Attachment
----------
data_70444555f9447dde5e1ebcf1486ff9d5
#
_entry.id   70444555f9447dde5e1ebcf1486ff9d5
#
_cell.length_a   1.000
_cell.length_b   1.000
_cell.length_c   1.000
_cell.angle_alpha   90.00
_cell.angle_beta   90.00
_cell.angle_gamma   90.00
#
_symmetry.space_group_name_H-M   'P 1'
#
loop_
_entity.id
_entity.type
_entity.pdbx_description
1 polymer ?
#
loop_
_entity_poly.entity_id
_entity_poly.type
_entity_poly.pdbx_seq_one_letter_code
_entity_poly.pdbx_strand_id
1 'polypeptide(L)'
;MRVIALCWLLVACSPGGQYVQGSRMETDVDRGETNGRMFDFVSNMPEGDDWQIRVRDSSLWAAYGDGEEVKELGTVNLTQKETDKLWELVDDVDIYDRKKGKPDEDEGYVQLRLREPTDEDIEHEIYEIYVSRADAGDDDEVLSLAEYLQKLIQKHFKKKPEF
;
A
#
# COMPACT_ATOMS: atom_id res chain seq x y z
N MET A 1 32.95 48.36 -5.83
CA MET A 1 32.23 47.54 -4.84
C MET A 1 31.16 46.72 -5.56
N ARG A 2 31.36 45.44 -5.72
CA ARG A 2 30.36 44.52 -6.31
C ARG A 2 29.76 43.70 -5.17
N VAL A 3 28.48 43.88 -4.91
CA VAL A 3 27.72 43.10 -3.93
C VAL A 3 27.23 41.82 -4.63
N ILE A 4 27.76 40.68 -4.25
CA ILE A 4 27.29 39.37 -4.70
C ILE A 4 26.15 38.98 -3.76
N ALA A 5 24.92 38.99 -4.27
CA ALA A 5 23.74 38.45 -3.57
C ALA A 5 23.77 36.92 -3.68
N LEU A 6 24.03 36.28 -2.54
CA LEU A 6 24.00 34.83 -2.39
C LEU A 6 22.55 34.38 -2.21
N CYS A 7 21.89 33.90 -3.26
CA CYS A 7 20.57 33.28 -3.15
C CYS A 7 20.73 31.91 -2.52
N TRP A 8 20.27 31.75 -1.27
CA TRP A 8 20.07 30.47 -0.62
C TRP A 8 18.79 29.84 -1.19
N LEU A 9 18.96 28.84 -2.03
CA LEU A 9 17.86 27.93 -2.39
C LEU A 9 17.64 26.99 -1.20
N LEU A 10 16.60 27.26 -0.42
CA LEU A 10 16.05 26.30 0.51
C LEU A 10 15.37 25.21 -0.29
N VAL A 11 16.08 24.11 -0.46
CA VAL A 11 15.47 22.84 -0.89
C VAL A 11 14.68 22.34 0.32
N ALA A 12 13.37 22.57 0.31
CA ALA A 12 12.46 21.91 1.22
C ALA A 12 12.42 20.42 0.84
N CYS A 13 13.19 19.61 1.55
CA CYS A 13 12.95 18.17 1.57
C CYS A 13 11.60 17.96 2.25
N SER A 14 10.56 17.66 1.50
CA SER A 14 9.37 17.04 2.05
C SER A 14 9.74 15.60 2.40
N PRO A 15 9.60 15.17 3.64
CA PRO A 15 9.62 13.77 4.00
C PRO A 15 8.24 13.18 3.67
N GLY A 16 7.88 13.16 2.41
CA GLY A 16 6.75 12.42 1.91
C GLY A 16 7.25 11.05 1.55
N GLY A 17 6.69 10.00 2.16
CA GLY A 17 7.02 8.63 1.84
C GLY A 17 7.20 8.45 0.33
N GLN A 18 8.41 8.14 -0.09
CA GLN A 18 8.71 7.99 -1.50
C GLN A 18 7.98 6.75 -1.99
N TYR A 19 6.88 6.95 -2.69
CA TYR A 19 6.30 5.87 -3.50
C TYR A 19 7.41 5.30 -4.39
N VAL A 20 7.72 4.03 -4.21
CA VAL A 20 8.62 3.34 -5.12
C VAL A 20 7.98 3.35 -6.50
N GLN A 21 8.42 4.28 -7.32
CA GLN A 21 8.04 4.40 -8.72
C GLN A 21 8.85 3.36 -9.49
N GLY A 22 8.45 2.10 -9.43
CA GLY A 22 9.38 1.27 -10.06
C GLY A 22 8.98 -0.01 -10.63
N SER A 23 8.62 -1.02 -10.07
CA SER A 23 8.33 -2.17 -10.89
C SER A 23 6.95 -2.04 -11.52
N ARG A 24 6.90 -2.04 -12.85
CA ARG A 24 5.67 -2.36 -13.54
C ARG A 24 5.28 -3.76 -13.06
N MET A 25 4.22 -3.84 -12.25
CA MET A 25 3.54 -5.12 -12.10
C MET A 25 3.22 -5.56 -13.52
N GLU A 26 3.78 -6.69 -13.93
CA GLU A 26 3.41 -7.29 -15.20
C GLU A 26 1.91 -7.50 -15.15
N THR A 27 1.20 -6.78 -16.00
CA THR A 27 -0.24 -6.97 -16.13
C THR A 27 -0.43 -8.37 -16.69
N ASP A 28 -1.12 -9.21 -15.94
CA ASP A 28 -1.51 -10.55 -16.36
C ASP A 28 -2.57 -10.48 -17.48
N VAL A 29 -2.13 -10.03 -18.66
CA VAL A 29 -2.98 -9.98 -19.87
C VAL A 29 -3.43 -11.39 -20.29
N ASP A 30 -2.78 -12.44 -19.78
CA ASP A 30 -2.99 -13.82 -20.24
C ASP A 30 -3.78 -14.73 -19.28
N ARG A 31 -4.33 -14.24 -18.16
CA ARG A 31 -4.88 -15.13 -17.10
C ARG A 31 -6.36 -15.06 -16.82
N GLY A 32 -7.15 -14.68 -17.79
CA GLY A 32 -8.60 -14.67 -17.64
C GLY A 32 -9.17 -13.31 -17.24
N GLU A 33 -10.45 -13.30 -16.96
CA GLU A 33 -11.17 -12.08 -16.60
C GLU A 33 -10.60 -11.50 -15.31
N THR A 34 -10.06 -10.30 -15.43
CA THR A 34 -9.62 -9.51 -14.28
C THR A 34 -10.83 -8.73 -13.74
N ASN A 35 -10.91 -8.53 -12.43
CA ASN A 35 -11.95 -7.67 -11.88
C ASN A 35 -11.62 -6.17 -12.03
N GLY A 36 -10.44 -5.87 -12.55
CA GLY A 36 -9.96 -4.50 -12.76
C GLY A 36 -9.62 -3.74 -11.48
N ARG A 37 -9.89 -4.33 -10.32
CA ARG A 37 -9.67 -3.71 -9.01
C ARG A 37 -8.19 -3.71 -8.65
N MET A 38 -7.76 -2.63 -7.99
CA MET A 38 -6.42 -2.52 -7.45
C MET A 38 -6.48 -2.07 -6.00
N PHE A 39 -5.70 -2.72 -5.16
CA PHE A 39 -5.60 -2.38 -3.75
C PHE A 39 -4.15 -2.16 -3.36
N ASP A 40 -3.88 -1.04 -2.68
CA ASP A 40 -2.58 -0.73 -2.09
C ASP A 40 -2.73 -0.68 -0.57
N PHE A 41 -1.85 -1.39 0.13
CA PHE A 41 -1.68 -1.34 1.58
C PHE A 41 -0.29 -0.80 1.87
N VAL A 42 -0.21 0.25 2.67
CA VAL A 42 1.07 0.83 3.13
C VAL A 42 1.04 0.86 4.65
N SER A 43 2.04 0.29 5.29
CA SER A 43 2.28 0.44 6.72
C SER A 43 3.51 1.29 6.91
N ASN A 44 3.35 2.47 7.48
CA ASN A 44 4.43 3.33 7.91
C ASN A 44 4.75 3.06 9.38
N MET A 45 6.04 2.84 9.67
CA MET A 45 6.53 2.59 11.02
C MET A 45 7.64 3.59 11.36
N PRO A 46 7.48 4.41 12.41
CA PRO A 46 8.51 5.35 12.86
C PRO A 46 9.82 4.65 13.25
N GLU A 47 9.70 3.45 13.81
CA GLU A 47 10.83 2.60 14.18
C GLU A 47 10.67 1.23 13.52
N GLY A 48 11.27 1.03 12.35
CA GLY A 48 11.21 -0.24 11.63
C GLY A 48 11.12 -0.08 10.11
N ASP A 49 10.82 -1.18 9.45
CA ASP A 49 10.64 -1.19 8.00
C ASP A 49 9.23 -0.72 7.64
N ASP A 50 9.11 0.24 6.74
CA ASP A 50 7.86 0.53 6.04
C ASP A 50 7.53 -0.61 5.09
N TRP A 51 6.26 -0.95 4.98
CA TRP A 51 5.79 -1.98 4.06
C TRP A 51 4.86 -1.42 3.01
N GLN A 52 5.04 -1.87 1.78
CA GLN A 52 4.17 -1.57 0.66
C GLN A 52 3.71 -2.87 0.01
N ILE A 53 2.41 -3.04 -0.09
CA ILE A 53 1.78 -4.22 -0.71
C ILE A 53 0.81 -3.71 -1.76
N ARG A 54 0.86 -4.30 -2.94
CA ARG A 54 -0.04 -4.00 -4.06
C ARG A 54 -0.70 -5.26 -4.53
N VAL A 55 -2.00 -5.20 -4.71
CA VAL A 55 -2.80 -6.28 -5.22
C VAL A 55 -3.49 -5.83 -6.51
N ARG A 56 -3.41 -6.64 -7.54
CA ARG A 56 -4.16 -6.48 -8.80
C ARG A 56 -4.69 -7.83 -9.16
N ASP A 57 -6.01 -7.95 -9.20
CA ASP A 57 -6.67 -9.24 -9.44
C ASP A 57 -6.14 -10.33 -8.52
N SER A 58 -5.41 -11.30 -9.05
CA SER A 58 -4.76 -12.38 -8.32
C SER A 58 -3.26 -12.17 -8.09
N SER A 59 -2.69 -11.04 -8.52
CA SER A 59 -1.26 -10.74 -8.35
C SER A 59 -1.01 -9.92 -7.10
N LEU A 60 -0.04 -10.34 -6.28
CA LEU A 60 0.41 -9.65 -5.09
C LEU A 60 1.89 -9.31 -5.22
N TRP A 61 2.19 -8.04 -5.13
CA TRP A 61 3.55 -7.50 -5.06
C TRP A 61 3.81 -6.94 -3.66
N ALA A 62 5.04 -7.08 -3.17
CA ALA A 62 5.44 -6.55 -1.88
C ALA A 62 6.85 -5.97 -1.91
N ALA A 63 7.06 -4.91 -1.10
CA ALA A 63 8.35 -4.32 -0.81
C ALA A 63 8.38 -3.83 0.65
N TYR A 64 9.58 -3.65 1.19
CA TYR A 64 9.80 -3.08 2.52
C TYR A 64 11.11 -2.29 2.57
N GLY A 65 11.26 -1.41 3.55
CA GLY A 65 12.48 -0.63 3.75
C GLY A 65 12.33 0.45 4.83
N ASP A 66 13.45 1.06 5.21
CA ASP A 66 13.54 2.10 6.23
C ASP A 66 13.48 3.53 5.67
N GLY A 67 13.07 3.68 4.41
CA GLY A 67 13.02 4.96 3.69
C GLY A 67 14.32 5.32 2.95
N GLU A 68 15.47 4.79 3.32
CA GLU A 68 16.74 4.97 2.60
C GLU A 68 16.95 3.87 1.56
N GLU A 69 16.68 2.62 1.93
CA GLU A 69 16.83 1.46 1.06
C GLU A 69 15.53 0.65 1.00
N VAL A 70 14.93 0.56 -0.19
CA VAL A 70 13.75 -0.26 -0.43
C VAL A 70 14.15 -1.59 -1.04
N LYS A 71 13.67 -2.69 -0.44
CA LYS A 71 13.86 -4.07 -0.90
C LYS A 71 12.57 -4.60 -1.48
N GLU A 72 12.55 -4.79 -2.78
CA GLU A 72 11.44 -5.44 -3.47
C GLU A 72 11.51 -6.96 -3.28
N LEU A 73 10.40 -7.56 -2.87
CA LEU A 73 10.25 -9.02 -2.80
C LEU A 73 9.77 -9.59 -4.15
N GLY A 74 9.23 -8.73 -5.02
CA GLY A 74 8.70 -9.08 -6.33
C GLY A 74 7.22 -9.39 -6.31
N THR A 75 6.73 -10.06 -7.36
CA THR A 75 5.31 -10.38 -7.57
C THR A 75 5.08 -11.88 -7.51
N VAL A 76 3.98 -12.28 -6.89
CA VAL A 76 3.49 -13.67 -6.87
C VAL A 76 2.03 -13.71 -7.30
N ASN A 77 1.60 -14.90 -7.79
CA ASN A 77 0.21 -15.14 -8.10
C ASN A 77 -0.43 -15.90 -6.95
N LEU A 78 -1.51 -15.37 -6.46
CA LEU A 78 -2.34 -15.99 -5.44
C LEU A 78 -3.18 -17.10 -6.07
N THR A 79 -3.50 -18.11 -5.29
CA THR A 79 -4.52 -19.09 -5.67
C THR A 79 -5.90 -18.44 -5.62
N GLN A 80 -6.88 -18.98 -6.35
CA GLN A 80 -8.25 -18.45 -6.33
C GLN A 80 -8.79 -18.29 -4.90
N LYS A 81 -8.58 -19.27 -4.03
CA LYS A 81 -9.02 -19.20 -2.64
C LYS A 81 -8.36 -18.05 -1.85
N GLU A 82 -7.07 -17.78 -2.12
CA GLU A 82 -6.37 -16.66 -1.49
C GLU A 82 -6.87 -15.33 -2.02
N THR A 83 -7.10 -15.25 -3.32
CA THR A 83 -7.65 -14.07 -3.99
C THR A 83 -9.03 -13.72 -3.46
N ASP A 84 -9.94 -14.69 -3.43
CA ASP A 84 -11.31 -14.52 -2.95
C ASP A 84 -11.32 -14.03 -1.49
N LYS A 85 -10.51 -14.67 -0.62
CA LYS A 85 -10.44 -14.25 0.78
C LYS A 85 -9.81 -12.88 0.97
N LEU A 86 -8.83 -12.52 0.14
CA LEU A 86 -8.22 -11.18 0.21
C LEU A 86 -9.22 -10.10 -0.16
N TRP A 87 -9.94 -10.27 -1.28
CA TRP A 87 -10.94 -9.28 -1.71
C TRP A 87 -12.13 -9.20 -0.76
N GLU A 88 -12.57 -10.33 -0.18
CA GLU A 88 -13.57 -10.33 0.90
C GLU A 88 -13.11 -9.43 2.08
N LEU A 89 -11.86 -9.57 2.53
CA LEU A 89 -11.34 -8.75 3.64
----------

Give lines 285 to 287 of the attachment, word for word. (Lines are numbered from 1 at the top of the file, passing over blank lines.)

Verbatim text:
C LYS A 85 -9.81 -12.88 0.97
N LEU A 86 -8.83 -12.52 0.14
CA LEU A 86 -8.22 -11.18 0.21